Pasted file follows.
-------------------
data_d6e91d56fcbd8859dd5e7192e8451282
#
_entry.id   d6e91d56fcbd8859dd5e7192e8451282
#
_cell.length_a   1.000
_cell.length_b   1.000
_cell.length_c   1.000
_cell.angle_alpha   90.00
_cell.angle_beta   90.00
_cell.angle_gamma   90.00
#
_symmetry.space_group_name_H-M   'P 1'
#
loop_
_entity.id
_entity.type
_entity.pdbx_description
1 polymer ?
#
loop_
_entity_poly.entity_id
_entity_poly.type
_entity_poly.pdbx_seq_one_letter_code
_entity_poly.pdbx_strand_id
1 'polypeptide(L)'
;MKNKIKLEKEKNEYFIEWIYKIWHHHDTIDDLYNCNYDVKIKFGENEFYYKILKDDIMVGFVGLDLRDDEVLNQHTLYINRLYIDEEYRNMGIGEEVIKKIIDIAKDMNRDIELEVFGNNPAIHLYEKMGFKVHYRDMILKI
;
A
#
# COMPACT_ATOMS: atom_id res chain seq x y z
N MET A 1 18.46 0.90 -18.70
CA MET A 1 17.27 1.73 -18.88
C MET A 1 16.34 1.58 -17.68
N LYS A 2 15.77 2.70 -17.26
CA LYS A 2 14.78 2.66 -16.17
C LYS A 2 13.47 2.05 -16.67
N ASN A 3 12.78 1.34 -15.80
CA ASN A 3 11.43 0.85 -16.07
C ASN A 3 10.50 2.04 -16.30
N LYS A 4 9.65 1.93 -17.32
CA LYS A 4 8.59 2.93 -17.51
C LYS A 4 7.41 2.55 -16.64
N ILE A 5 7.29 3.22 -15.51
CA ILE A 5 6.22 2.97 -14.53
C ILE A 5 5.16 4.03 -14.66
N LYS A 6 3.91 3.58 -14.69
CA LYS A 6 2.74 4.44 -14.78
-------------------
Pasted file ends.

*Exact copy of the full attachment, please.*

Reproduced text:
data_d6e91d56fcbd8859dd5e7192e8451282
#
_entry.id   d6e91d56fcbd8859dd5e7192e8451282
#
_cell.length_a   1.000
_cell.length_b   1.000
_cell.length_c   1.000
_cell.angle_alpha   90.00
_cell.angle_beta   90.00
_cell.angle_gamma   90.00
#
_symmetry.space_group_name_H-M   'P 1'
#
loop_
_entity.id
_entity.type
_entity.pdbx_description
1 polymer ?
#
loop_
_entity_poly.entity_id
_entity_poly.type
_entity_poly.pdbx_seq_one_letter_code
_entity_poly.pdbx_strand_id
1 'polypeptide(L)'
;MKNKIKLEKEKNEYFIEWIYKIWHHHDTIDDLYNCNYDVKIKFGENEFYYKILKDDIMVGFVGLDLRDDEVLNQHTLYINRLYIDEEYRNMGIGEEVIKKIIDIAKDMNRDIELEVFGNNPAIHLYEKMGFKVHYRDMILKI
;
A
#
# COMPACT_ATOMS: atom_id res chain seq x y z
N MET A 1 18.46 0.90 -18.70
CA MET A 1 17.27 1.73 -18.88
C MET A 1 16.34 1.58 -17.68
N LYS A 2 15.77 2.70 -17.26
CA LYS A 2 14.78 2.66 -16.17
C LYS A 2 13.47 2.05 -16.67
N ASN A 3 12.78 1.34 -15.80
CA ASN A 3 11.43 0.85 -16.07
C ASN A 3 10.50 2.04 -16.30
N LYS A 4 9.65 1.93 -17.32
CA LYS A 4 8.59 2.93 -17.51
C LYS A 4 7.41 2.55 -16.64
N ILE A 5 7.29 3.22 -15.51
CA ILE A 5 6.22 2.97 -14.53
C ILE A 5 5.16 4.03 -14.66
N LYS A 6 3.91 3.58 -14.69
CA LYS A 6 2.74 4.44 -14.78